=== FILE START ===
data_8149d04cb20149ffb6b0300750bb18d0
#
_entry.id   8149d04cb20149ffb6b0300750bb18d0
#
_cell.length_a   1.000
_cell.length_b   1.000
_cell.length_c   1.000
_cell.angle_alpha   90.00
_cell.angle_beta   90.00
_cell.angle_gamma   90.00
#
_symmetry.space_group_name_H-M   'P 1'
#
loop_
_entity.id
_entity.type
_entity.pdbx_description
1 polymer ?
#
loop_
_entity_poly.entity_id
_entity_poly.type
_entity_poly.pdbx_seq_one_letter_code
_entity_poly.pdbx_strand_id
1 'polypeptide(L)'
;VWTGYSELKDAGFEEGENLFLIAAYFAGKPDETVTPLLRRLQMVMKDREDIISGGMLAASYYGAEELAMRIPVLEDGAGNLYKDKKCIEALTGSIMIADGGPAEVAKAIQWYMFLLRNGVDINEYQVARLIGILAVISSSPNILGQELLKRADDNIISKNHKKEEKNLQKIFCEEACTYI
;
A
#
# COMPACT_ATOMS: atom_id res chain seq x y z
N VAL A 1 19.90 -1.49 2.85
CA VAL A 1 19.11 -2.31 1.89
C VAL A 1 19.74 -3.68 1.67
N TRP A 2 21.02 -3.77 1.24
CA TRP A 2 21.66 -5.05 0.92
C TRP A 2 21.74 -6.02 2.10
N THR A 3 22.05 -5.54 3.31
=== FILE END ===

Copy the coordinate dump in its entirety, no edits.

data_8149d04cb20149ffb6b0300750bb18d0
#
_entry.id   8149d04cb20149ffb6b0300750bb18d0
#
_cell.length_a   1.000
_cell.length_b   1.000
_cell.length_c   1.000
_cell.angle_alpha   90.00
_cell.angle_beta   90.00
_cell.angle_gamma   90.00
#
_symmetry.space_group_name_H-M   'P 1'
#
loop_
_entity.id
_entity.type
_entity.pdbx_description
1 polymer ?
#
loop_
_entity_poly.entity_id
_entity_poly.type
_entity_poly.pdbx_seq_one_letter_code
_entity_poly.pdbx_strand_id
1 'polypeptide(L)'
;VWTGYSELKDAGFEEGENLFLIAAYFAGKPDETVTPLLRRLQMVMKDREDIISGGMLAASYYGAEELAMRIPVLEDGAGNLYKDKKCIEALTGSIMIADGGPAEVAKAIQWYMFLLRNGVDINEYQVARLIGILAVISSSPNILGQELLKRADDNIISKNHKKEEKNLQKIFCEEACTYI
;
A
#
# COMPACT_ATOMS: atom_id res chain seq x y z
N VAL A 1 19.90 -1.49 2.85
CA VAL A 1 19.11 -2.31 1.89
C VAL A 1 19.74 -3.68 1.67
N TRP A 2 21.02 -3.77 1.24
CA TRP A 2 21.66 -5.05 0.92
C TRP A 2 21.74 -6.02 2.10
N THR A 3 22.05 -5.54 3.31